Shady Harbor to Erie Canal

 

 

Friday afternoon we arrived at Shady Harbor Marina, located at New Baltimore, New York and were greeted by great dockhands.  We filled the boat with fuel, pumped out, and then went to our intended slips for two nights.  When the boat was secure and power hooked up we gave Follow that Dream a well needed bath, as we are now out of salt water.

Shady Harbor Marina offers a swimming pool, camp fire, and on Sunday was sponsoring a hog roast for loopers and local boaters.  Saturday night Kent and I joined a few local boaters at the campfire.  What a beautiful night sitting at a campfire looking out on the Hudson River with a full moon shinning down.

The marina roasted a whole pig, supplied beverages, and entertainment for the loopers and local boaters.  There are at least 16 looper boats in the marina right now.

 

Sunday we had a great time visiting with other loopers.  The weather is very warm so it was nice they had a tent set up with tables.  What a wonderful way to spend a Sunday afternoon with fellow loopers and boaters from Shady Harbor Marina.  This is Abby the crew of the “One Eye Dog” she only has one eye.  This was the dock we were on at Shady harbor it was called “Sin Dock.”

Mike and Sandy Ernsdorff from Dubuque Ia. are traveling with John & Pam (Short Vacation) for a few days, so it was nice to see them again.  Sunday was Sandy’s birthday so Pam and I made 3-2-1 cakes frosted them and we had a small birthday party for Sandy and Bruce (SeaQuest) his birthday was on Saturday.  Bruce from SeaQuest supplied the party with his home-made wine he brought with from Minnesota.

We left this morning at 7 with sunny sky’s and calm waters hopping all the debris is now down river.  They say you can travel the waters with any kind of boat.  I guess that is true when we passed this home-made raft with two guys filled with camping gear and the American Flag traveling South on the Hudson River

As we navigated past Albany, New York we emerge from the serenity of the upper Hudson River into what we were told could be a hectic activity of seagoing ships unloading their cargoes of imported automobiles, bananas, fuel, and molasses at the Port of Albany.  In 1851, 15000 Erie canal boats and 500 sailing ships cleared this port.  Albany, became the Capital of New York in 1797 following the United States gaining independence in the American Revolutionary War.  Albany is one of the oldest surviving settlements of the original British thirteen colonies and the longest continuously chartered city in the U.S.   Albany even though its 144 miles from the Atlantic Ocean still has a 4-to-5 ft tidal range.  The closer we navigated to Troy lock the narrow the river has become.

This white bowl-shaped structure in Albany is affectionately called “The Egg” which we could see from the river.   This 19th century building was once the headquarters of the Delaware and Hudson Railroad and now the headquarters of the mammoth New York State University system.  North of Albany is the Watervliet Arsenal.  Arms for U.S. Military forces have been manufactured here since the arsenal’s establishment in 1813.  In 1609 a longboat from Henry Hudson’s ship, Half Moon, explored as far north as the present city of Troy, found the head of navigation and determined that , indeed, this was not the way to the Orient.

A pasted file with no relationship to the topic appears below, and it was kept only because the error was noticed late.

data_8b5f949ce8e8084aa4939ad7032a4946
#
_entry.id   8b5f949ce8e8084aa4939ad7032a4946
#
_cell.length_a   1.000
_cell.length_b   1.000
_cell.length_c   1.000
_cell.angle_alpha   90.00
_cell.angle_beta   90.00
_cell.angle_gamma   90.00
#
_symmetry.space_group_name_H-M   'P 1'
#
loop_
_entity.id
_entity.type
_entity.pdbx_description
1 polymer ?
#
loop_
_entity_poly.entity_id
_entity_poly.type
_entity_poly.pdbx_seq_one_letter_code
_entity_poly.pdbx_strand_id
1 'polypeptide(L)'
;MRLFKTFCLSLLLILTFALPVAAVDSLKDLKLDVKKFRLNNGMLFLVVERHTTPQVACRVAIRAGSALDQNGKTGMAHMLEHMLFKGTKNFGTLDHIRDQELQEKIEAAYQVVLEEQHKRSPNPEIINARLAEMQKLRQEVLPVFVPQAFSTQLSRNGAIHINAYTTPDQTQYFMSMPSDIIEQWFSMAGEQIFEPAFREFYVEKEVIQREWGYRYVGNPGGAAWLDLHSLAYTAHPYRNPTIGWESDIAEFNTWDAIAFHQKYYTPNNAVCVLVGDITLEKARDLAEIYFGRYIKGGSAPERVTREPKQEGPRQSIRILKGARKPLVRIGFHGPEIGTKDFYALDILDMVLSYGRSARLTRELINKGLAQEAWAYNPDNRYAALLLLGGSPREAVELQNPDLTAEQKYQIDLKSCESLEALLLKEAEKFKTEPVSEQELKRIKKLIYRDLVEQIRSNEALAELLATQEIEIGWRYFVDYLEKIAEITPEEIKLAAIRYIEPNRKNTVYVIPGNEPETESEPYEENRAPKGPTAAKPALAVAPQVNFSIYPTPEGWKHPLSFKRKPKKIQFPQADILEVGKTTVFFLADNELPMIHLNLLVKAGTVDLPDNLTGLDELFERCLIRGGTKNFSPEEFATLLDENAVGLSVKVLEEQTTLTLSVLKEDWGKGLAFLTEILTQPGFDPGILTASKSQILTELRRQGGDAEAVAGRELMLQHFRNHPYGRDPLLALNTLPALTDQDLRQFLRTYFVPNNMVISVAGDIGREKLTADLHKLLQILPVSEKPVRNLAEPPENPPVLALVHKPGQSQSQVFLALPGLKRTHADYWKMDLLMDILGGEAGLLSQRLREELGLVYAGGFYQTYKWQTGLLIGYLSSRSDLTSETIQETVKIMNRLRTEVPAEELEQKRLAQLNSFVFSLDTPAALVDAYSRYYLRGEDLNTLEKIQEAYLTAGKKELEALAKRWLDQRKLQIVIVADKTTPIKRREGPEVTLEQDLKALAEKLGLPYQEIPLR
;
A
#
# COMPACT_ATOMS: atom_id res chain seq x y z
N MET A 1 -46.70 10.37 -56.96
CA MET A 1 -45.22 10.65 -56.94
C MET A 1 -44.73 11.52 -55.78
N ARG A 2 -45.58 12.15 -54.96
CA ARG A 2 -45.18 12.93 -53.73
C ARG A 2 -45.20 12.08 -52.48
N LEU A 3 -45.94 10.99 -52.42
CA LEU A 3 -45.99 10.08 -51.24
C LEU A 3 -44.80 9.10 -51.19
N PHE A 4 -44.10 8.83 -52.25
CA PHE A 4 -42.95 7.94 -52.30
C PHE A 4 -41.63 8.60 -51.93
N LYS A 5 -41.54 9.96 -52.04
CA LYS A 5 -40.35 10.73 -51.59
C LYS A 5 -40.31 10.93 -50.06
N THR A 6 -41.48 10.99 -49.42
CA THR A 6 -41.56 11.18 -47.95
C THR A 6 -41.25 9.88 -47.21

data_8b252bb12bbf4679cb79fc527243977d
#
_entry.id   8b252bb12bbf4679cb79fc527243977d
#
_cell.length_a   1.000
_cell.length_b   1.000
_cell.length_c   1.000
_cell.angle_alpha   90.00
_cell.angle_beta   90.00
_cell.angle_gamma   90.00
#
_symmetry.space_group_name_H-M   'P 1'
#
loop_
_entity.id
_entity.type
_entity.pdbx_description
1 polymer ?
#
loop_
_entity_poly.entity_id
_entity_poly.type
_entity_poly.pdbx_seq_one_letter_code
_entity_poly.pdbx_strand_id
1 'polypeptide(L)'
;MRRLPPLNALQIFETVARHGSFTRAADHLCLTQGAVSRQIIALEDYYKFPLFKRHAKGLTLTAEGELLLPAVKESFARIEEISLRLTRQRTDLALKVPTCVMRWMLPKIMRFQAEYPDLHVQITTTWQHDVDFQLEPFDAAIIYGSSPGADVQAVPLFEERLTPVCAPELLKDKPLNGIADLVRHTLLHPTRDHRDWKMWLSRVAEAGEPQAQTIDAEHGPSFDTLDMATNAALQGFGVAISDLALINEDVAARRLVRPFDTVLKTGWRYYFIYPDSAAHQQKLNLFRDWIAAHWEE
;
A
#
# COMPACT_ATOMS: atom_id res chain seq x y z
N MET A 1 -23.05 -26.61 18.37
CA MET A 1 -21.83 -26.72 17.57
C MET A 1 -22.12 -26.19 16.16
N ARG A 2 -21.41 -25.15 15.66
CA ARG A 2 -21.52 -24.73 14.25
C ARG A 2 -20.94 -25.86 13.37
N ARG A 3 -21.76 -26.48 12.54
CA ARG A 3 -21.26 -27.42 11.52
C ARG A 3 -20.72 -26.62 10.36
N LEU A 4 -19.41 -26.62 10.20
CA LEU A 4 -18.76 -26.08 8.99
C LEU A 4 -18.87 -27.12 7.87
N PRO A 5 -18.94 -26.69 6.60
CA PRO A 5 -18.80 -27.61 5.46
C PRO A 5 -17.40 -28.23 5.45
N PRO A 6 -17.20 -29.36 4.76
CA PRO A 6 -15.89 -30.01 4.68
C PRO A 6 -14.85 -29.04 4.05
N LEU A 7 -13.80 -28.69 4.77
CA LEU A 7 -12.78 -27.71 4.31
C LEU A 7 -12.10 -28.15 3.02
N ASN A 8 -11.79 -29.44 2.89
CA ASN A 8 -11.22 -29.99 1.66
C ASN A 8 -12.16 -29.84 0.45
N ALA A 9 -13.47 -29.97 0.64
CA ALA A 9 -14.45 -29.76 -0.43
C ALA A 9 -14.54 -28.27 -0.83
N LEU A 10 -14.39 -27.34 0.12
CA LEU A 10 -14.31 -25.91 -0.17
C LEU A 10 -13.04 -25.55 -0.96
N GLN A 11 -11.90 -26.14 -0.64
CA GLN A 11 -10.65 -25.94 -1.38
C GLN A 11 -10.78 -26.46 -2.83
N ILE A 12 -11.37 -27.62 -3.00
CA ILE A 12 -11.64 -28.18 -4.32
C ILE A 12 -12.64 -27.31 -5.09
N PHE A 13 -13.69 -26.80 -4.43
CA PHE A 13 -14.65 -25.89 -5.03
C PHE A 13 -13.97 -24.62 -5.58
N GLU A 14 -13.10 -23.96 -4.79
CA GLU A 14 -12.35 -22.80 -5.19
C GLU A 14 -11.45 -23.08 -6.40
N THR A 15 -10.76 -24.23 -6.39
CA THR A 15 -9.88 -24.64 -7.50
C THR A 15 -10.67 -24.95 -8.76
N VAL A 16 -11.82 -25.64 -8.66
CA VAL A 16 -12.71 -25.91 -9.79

Troy is the home Rensselaer Polytechnic Institute and outstanding science and engineering college and Emma Willard School the first women’s college in the U.S.   In 1825 a Troy woman invented the detachable collar, making the city a famed collar and shirt manufacturing center. ” Uncle Sam” Wilson a local meat packer during the War of 1812 stamped beef for the army with his initials “U.S.Beef”  Later a caricature of Sam Wilson came to personify the United States.

Troy lock (Lock 1) also refered to as the Federal Lock is the first of a long series that can take you to Buffalo on Lake Erie, Oswego on Lake Ontario or Whitehall on Lake Champlain.   When we left Troy lock we are now out of tidal water and we have navigated to the most eastern part of the Great Loop and on the lower Champlain Canal.  On our journey we have found that locks vary in many different ways.  Some have very short lifts and then you have Wilson Lock 97 ft lift.   The condition of the locks also very some have concrete walls, or sheet metal walls, then you have different options for tying up whether it be via a tube, bollard in the wall or a lock tender giving you a line.  The size of the locks vary with some being long and wide to very narrow and short.  I don’t know what is ahead of us as we head up the Erie Canal and then the Trent Severn in Canada.

This is the intersection where you either navigate up the Champlain route or take the Erie canal system.   We are going to take the Erie Canal system, staying in Waterford, New York at a free city dock right in front of Lock 2 on the Erie Canal.

Waterford was incorporated in 1794 taking its name from the fact that there was a fording place in the river between the Village and Peebles Island.  Due to the presence of water for both power and transportation, industry grew in the region and further prosperity was fostered by the completion of the Erie and Champlain canals in the 1820’s.  Construction of the Waterford flight of locks in 1915 assured Waterford role in canal transport through the first half of the 20th century.

Kent and I took a walk to Lock 2 and actually walked across the top of the lock doors.  This is something you can’t do on the Mississippi Locking system in Dubuque, Ia.  You really get a different view when we watched a boat enter and the lock doors closed.

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Tomorrow we will start navigating thru the Erie Cannel starting with lock 2.

 

 

 

 

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